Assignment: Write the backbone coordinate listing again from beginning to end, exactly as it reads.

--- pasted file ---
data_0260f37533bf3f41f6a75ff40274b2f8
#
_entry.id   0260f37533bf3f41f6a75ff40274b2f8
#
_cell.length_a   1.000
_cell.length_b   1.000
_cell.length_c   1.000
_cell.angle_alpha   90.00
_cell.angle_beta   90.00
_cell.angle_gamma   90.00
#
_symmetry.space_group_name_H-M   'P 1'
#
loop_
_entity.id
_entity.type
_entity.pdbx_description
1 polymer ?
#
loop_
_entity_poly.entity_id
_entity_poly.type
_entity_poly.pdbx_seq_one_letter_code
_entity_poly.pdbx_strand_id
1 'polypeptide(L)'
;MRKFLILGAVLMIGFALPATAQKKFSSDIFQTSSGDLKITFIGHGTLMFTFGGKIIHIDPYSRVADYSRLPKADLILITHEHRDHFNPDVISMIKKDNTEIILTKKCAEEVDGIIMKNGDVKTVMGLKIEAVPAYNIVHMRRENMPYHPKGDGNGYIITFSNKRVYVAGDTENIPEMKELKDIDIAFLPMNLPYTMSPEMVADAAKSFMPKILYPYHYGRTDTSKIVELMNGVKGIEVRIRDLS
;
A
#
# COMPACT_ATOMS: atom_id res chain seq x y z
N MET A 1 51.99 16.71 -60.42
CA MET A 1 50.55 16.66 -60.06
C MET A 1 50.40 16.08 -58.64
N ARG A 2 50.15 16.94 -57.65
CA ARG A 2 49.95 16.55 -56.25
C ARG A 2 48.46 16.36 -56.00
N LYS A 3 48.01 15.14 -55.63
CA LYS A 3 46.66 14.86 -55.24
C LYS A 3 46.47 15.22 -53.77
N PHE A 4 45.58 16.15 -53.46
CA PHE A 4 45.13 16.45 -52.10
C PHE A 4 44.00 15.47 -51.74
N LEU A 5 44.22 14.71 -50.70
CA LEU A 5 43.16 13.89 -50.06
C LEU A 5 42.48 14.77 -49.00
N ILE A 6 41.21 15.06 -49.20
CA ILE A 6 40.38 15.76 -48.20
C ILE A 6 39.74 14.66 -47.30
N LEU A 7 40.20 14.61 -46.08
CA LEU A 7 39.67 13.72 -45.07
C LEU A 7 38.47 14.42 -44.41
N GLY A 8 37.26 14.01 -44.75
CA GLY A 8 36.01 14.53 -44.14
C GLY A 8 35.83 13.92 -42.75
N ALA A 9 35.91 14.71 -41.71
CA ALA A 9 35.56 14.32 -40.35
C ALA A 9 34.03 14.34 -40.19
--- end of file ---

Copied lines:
data_0260f37533bf3f41f6a75ff40274b2f8
#
_entry.id   0260f37533bf3f41f6a75ff40274b2f8
#
_cell.length_a   1.000
_cell.length_b   1.000
_cell.length_c   1.000
_cell.angle_alpha   90.00
_cell.angle_beta   90.00
_cell.angle_gamma   90.00
#
_symmetry.space_group_name_H-M   'P 1'
#
loop_
_entity.id
_entity.type
_entity.pdbx_description
1 polymer ?
#
loop_
_entity_poly.entity_id
_entity_poly.type
_entity_poly.pdbx_seq_one_letter_code
_entity_poly.pdbx_strand_id
1 'polypeptide(L)'
;MRKFLILGAVLMIGFALPATAQKKFSSDIFQTSSGDLKITFIGHGTLMFTFGGKIIHIDPYSRVADYSRLPKADLILITHEHRDHFNPDVISMIKKDNTEIILTKKCAEEVDGIIMKNGDVKTVMGLKIEAVPAYNIVHMRRENMPYHPKGDGNGYIITFSNKRVYVAGDTENIPEMKELKDIDIAFLPMNLPYTMSPEMVADAAKSFMPKILYPYHYGRTDTSKIVELMNGVKGIEVRIRDLS
;
A
#
# COMPACT_ATOMS: atom_id res chain seq x y z
N MET A 1 51.99 16.71 -60.42
CA MET A 1 50.55 16.66 -60.06
C MET A 1 50.40 16.08 -58.64
N ARG A 2 50.15 16.94 -57.65
CA ARG A 2 49.95 16.55 -56.25
C ARG A 2 48.46 16.36 -56.00
N LYS A 3 48.01 15.14 -55.63
CA LYS A 3 46.66 14.86 -55.24
C LYS A 3 46.47 15.22 -53.77
N PHE A 4 45.58 16.15 -53.46
CA PHE A 4 45.13 16.45 -52.10
C PHE A 4 44.00 15.47 -51.74
N LEU A 5 44.22 14.71 -50.70
CA LEU A 5 43.16 13.89 -50.06
C LEU A 5 42.48 14.77 -49.00
N ILE A 6 41.21 15.06 -49.20
CA ILE A 6 40.38 15.76 -48.20
C ILE A 6 39.74 14.66 -47.30
N LEU A 7 40.20 14.61 -46.08
CA LEU A 7 39.67 13.72 -45.07
C LEU A 7 38.47 14.42 -44.41
N GLY A 8 37.26 14.01 -44.75
CA GLY A 8 36.01 14.53 -44.14
C GLY A 8 35.83 13.92 -42.75
N ALA A 9 35.91 14.71 -41.71
CA ALA A 9 35.56 14.32 -40.35
C ALA A 9 34.03 14.34 -40.19